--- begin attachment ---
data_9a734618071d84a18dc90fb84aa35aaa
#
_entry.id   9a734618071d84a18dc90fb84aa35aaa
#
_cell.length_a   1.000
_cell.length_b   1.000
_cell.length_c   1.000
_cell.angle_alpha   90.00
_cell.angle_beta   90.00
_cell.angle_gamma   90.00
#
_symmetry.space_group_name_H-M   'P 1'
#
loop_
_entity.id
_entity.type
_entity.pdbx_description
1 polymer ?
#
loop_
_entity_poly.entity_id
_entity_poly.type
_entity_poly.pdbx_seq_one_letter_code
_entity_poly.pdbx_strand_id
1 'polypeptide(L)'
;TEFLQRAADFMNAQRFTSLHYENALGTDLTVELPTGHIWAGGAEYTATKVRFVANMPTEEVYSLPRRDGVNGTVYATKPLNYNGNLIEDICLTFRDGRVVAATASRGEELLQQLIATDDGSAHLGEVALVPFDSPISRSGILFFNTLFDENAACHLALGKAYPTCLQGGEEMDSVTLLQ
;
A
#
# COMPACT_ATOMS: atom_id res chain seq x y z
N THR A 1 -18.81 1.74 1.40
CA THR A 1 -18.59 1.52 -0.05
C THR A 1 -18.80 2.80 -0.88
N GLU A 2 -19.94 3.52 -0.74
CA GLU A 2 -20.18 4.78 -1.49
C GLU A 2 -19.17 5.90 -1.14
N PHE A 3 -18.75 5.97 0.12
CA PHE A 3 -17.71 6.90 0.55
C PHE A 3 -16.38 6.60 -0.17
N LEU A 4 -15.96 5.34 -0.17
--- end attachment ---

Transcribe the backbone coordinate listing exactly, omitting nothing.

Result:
data_9a734618071d84a18dc90fb84aa35aaa
#
_entry.id   9a734618071d84a18dc90fb84aa35aaa
#
_cell.length_a   1.000
_cell.length_b   1.000
_cell.length_c   1.000
_cell.angle_alpha   90.00
_cell.angle_beta   90.00
_cell.angle_gamma   90.00
#
_symmetry.space_group_name_H-M   'P 1'
#
loop_
_entity.id
_entity.type
_entity.pdbx_description
1 polymer ?
#
loop_
_entity_poly.entity_id
_entity_poly.type
_entity_poly.pdbx_seq_one_letter_code
_entity_poly.pdbx_strand_id
1 'polypeptide(L)'
;TEFLQRAADFMNAQRFTSLHYENALGTDLTVELPTGHIWAGGAEYTATKVRFVANMPTEEVYSLPRRDGVNGTVYATKPLNYNGNLIEDICLTFRDGRVVAATASRGEELLQQLIATDDGSAHLGEVALVPFDSPISRSGILFFNTLFDENAACHLALGKAYPTCLQGGEEMDSVTLLQ
;
A
#
# COMPACT_ATOMS: atom_id res chain seq x y z
N THR A 1 -18.81 1.74 1.40
CA THR A 1 -18.59 1.52 -0.05
C THR A 1 -18.80 2.80 -0.88
N GLU A 2 -19.94 3.52 -0.74
CA GLU A 2 -20.18 4.78 -1.49
C GLU A 2 -19.17 5.90 -1.14
N PHE A 3 -18.75 5.97 0.12
CA PHE A 3 -17.71 6.90 0.55
C PHE A 3 -16.38 6.60 -0.17
N LEU A 4 -15.96 5.34 -0.17